It is important for the market to have Oracle as a strong player but, to compete effectively, Oracle has to go at full speed to build depth in the services they offer on top of IaaS. Building iteratively is not going to either help them close the gap with the top three providers or in giving confidence to decision makers that betting on Oracle IaaS is a smart choice. Between now and the next Oracle OpenWorld, I would love to see Oracle add a wide range of higher order services so that enterprise customers can really innovate on top of Oracle cloud. Modern enterprise CIOs are more focussed on innovation than cost savings or iterative performance improvements. They need a powerful infrastructure on top of which their developers can innovate. It is critical for Oracle leadership to understand this need and build a compelling offering to outcompete AWS, Azure and Google Cloud.
Oracle’s container strategy is on the right path but the lack of higher order services is going to hinder the developer adoption of their container service. They do offer a suite of tools to manage the containerized applications from development to production but it is still barebones and they have their work cut out in making this offering more compelling as Amazon ECS or Google Container Engine.
I am glad to see Oracle talking about AI and Blockchains as a part of their modern stack and I am hoping that they have a production ready set of tools available by next OpenWorld.
Recommendations For Enterprise Decision Makers
If you are an Oracle Customer wanting to migrate your applications to the cloud, it makes complete sense to consider Oracle IaaS for your migration needs. However, this is recommended for the migration of existing applications than building any net new applications. They have limited set of services for building next gen applications. Wait for their offerings to mature before using Oracle cloud for newer applications.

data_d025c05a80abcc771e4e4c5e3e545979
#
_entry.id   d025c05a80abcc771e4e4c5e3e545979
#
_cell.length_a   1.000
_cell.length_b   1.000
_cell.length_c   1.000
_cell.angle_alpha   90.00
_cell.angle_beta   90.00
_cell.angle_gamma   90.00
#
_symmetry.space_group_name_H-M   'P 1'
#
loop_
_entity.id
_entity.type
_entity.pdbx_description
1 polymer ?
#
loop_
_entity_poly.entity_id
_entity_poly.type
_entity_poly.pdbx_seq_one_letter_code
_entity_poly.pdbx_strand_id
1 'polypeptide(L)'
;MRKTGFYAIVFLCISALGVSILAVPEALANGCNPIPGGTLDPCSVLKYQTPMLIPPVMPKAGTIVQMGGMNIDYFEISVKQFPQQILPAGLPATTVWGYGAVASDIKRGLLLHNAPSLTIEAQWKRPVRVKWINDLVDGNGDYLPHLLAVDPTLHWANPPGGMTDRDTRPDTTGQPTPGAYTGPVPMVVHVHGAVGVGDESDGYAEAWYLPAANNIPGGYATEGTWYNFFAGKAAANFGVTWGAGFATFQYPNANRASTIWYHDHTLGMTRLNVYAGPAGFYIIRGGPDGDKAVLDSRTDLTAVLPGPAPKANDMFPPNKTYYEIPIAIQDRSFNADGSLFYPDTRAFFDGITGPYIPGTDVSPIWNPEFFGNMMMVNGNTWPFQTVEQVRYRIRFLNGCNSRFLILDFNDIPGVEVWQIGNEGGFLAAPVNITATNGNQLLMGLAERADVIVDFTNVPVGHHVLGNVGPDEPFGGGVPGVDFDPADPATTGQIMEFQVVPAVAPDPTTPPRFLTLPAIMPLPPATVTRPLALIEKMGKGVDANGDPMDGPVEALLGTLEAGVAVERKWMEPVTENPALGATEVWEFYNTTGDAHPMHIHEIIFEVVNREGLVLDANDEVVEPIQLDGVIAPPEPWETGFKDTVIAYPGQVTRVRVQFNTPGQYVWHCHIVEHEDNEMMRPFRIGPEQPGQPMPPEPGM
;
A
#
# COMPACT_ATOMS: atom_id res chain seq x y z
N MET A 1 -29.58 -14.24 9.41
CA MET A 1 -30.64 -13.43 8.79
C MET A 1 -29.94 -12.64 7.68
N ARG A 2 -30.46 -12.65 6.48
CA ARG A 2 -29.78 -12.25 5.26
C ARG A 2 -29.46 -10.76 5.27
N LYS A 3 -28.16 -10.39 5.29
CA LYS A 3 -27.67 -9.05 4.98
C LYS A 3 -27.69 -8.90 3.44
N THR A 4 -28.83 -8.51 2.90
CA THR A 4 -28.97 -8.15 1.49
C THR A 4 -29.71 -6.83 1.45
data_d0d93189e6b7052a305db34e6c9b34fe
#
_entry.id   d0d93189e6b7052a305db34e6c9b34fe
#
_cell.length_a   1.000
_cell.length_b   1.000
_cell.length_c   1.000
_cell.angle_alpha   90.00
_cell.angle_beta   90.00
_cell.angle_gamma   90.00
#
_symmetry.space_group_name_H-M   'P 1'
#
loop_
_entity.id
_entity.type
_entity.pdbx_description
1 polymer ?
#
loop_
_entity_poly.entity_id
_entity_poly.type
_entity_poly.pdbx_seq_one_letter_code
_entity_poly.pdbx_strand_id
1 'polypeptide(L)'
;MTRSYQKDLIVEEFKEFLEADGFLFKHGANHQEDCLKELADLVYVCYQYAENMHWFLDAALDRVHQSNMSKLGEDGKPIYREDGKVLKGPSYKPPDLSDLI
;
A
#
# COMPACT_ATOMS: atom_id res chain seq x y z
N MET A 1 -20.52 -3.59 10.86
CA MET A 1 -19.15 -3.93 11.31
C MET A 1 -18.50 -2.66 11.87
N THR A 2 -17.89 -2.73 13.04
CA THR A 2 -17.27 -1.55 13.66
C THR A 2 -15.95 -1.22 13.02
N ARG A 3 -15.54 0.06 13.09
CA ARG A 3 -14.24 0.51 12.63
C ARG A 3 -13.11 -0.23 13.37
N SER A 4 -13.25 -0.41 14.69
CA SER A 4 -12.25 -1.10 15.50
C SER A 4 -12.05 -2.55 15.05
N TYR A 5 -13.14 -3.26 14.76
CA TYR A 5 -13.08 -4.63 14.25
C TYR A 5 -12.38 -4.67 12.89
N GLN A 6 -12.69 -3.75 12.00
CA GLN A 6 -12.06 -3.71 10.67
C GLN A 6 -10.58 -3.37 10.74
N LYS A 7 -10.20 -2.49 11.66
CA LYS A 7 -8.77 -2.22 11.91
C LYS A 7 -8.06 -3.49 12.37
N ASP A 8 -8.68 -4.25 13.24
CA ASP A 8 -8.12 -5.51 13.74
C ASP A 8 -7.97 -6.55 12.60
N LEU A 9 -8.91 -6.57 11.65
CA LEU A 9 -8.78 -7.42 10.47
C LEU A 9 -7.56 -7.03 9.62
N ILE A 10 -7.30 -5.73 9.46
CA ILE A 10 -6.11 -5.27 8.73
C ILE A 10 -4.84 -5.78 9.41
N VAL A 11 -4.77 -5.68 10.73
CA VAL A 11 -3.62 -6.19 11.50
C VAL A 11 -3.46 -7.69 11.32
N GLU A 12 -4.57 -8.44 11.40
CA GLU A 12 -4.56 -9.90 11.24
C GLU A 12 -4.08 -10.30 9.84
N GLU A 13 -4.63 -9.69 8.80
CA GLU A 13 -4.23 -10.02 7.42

If Oracle tech stack is not critical for your applications, AWS, Microsoft Azure or Google Cloud have a wide range of services needed for the modern applications. We strongly recommend these providers for your next gen applications at this point. Oracle can still evolve fast to compete with these providers by increasing the breadth and depth of their higher order services but they are not there yet.
In spite of their late start, Oracle has shown seriousness and commitment towards a more coherent cloud strategy. They still have a long way to go before they can catch up with their competitors. Right now, their IaaS is quite attractive for migrating existing applications built on Oracle stack because of the aggressive pricing but their cloud is not recommended for net new applications. This may change between now and next OracleWorld if they accelerate rapidly, either by building or acquiring companies, to offer higher order services. We will have to wait and see. Rishidot Research recommends enterprise decision makers to closely watch their roadmap for the next year before betting their strategy on Oracle Cloud.